Radioactive yttrium isotopes (90Y and 91Y) are produced during nuclear fission and are found in nuclear power plant waste effluents. Consequently, research exploring microbial interactions with yttrium has focused on immobilization of soluble yttrium via biosorption, bioaccumulation, and bioprecipitation.

Accumulation of 90Y by bacteria (Schmidt and Dobberstein, 1957) and 91Y by bacteria and protozoa (Morgan, 1961) has been demonstrated. Alcaligenes eutrophus biofilms in flat membrane bioreactors were shown to precipitate yttrium and other metals as insoluble carbonates (Van Roy et al, 1997). Pseudomonas fluorescens grown with yttrium-complexed citrate as a sole carbon source accumulated yttrium intracellularly in a phosphate-deficient medium (Appanna and Huang, 1992a), and deposited the metal in an insoluble extracellular phosphate complex when grown in a phosphate-rich medium (Appanna and Huang, 1992b). The majority of accumulated yttrium in P. fluorescens appeared to be associated with the outer membrane (Appanna et al, 2001).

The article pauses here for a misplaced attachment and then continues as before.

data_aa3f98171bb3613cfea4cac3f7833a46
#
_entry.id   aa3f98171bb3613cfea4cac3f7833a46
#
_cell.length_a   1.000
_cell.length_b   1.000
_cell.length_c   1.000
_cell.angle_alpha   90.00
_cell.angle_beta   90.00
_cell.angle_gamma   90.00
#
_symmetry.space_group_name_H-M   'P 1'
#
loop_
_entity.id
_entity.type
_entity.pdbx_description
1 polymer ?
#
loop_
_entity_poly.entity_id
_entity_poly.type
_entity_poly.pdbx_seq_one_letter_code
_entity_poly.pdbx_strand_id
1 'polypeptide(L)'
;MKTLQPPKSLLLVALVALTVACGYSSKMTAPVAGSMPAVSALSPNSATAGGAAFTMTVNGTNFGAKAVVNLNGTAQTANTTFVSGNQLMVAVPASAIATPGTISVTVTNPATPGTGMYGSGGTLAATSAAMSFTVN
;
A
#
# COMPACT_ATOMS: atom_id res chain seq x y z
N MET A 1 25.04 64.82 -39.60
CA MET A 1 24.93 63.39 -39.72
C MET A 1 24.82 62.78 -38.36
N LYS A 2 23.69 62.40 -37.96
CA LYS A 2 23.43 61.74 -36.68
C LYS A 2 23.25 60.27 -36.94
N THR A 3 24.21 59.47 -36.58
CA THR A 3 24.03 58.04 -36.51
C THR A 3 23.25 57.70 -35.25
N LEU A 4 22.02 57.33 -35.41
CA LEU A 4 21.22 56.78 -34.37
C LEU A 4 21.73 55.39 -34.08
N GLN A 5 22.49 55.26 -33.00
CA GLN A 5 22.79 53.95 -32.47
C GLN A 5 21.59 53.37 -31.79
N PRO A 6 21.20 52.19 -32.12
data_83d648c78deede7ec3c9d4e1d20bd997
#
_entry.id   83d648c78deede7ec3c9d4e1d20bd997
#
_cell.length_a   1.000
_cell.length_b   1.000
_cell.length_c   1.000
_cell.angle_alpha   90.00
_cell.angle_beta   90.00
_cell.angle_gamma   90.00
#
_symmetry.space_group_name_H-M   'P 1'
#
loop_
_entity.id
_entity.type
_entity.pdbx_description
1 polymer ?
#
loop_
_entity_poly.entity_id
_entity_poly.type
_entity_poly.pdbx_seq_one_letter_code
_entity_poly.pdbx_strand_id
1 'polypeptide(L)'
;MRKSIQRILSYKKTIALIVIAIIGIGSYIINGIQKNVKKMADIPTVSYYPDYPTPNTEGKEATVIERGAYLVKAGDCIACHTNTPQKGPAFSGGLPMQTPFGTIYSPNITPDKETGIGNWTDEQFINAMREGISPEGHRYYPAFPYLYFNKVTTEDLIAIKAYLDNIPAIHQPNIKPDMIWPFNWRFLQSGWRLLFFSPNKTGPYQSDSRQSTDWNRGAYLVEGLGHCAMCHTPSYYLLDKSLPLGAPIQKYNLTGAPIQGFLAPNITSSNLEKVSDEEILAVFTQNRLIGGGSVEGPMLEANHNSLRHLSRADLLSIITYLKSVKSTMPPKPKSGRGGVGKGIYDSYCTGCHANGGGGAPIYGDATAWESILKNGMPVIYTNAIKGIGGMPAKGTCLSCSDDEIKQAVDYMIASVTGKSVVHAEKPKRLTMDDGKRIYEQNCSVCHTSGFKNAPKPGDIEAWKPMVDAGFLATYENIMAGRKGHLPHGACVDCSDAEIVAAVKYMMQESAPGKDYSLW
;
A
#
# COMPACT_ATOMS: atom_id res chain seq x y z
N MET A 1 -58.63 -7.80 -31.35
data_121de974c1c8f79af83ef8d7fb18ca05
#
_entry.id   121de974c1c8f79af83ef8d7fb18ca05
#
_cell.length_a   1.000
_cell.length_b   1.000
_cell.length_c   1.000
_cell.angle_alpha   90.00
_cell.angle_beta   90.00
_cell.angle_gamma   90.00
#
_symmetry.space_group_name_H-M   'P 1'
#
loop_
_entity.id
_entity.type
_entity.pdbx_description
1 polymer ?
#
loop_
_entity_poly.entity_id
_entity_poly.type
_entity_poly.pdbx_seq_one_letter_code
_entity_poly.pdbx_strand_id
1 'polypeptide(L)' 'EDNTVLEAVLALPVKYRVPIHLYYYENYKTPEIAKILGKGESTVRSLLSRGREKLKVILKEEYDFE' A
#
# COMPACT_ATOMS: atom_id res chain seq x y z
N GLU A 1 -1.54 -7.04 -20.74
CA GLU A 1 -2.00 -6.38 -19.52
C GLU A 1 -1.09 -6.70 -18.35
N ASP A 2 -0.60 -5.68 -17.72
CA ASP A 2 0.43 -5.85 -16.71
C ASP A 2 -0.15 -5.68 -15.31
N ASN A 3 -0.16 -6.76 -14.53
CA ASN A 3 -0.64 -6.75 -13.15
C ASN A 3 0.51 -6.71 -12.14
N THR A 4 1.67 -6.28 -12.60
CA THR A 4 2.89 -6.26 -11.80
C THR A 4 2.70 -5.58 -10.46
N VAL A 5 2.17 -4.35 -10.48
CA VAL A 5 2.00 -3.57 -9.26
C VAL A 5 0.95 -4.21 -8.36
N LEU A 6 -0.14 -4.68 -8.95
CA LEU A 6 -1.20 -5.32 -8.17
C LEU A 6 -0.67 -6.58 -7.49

For more information:

Search Medline for yttrium metabolism AND bacteria

Appana VD, Huang J. Microbial precipitation of yttrium. Microbios. 1992;72:129-36.

Morgan GB. The absorbtion of radioisotopes by certain microorganisms. Quart J Fla Acad Sci. 1961;24:94-100.

Schmidt B, Dobberstein H. The absorbtion of yttrium by bacteria. Naturwissenschaften. 1957;44:495.

Van Roy S, Peys K, Dresselaers T, Diels L. The use of an Alcaligenes eutrophus biofilm in a membrane bioreactor for heavy metal recovery. Res Microbiol. 1997;148:526-528.



 


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